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Constructing a knowledge graph for open government data: the case of Nova Scotia disease datasets


The majority of available datasets in open government data are statistical. They are widely published by various governments to be used by the public and data consumers. However, most open government data portals do not provide the five-star Linked Data standard datasets. The published datasets are isolated from one another while conceptually connected. This paper constructs a knowledge graph for the disease-related datasets of a Canadian government data portal, Nova Scotia Open Data. We leveraged the Semantic Web technologies to transform the disease-related datasets into Resource Description Framework (RDF) and enriched them with semantic rules. An RDF data model using the RDF Cube vocabulary was designed in this work to develop a graph that adheres to best practices and standards, allowing for expansion, modification and flexible re-use. The study also discusses the lessons learned during the cross-dimensional knowledge graph construction and integration of open statistical datasets from multiple sources.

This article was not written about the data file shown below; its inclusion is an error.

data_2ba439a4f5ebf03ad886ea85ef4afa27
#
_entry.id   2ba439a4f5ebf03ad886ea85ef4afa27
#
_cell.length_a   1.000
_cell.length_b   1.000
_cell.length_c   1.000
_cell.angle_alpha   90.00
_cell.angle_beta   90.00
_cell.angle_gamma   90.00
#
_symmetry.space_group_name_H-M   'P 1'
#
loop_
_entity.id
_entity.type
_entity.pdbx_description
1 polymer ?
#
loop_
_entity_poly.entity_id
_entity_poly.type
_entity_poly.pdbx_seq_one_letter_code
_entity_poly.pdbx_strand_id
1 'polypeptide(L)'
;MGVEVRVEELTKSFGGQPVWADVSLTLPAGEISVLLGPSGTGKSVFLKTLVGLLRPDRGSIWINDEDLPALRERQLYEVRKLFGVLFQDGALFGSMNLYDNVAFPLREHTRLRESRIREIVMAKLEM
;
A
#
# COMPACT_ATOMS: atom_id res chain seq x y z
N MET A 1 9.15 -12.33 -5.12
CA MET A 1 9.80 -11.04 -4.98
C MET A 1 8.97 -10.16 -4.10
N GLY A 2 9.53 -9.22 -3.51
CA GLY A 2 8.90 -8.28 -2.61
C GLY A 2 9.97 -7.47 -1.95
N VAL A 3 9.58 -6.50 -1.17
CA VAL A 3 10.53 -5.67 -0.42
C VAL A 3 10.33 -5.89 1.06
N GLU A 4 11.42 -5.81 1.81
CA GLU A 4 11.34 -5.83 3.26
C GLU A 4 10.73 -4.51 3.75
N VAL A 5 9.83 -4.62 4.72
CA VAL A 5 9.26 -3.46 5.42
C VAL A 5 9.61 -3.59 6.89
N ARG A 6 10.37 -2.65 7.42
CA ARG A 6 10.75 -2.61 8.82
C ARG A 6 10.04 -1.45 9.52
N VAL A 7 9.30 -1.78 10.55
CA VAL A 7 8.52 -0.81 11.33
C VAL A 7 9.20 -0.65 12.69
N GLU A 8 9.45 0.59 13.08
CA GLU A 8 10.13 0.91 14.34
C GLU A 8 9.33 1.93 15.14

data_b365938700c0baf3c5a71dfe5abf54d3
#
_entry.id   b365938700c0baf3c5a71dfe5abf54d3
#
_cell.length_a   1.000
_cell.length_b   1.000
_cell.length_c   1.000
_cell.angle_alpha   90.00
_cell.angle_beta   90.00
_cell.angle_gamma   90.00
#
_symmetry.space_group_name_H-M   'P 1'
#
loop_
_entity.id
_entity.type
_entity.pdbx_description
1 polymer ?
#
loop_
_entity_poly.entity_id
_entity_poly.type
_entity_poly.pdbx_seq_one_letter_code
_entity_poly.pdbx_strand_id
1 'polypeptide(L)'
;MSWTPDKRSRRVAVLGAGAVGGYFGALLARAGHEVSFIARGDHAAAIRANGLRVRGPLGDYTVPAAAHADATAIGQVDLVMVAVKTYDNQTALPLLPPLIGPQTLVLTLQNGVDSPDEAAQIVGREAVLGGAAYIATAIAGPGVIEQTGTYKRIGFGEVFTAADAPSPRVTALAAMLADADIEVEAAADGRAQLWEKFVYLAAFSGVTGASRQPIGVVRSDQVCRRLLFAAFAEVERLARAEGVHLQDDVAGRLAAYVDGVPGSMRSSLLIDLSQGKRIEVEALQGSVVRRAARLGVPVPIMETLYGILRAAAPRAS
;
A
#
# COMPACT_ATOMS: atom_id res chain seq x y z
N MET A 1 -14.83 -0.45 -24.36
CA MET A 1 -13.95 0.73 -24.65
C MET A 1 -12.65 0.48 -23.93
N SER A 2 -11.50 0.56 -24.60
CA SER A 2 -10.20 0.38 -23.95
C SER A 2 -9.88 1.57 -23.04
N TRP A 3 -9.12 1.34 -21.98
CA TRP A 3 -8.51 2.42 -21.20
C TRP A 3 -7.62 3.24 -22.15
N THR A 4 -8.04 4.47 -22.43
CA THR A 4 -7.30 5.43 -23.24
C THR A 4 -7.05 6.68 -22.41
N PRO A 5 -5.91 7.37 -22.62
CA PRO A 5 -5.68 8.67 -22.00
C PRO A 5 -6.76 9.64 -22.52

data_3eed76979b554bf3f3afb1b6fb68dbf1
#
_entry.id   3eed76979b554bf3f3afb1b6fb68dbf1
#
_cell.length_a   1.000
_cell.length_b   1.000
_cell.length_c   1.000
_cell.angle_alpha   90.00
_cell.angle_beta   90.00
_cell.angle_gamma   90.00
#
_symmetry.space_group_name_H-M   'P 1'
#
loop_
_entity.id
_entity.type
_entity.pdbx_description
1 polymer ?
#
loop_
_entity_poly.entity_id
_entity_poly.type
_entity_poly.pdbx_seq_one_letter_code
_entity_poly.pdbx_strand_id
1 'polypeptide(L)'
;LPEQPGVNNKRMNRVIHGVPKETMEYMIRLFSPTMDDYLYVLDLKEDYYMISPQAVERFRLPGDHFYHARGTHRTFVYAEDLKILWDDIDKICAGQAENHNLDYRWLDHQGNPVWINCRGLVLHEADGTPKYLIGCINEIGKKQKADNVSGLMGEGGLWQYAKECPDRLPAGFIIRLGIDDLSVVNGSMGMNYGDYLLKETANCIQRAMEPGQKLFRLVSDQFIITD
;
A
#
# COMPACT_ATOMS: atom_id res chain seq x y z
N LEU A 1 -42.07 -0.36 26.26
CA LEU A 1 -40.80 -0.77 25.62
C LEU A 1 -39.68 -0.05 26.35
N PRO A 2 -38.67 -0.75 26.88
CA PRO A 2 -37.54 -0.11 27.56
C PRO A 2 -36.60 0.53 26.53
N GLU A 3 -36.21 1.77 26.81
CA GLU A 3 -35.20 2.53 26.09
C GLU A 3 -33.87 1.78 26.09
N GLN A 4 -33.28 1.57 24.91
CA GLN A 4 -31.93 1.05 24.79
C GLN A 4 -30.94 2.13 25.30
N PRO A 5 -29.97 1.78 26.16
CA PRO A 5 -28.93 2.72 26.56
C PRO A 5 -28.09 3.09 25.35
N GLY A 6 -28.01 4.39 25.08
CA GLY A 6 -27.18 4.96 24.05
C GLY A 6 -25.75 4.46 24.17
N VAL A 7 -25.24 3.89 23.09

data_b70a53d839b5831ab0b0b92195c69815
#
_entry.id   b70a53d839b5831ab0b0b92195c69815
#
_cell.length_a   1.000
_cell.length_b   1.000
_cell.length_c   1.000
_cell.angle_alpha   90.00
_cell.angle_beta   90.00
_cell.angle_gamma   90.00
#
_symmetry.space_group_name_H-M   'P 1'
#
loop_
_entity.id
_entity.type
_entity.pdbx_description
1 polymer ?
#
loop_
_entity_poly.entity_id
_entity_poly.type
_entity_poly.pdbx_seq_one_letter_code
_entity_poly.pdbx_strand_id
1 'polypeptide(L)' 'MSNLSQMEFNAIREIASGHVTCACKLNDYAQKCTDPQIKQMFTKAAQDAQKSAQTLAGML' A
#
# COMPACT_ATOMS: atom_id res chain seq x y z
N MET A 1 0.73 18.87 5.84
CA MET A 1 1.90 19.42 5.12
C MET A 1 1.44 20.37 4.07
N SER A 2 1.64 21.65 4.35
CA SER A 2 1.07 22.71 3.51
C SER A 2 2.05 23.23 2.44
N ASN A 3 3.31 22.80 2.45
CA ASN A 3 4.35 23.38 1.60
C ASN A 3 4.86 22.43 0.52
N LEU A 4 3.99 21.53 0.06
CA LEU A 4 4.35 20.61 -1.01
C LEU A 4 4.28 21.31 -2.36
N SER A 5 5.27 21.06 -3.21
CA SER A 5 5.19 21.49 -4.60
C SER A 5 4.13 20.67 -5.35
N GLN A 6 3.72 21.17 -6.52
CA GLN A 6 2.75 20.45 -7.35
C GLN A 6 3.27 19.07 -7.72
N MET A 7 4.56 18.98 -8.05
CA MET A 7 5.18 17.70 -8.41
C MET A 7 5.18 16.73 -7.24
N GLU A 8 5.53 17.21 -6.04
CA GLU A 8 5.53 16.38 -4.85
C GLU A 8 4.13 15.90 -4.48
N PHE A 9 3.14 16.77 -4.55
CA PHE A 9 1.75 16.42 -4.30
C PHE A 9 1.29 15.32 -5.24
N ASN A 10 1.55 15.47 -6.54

Introduction and motivation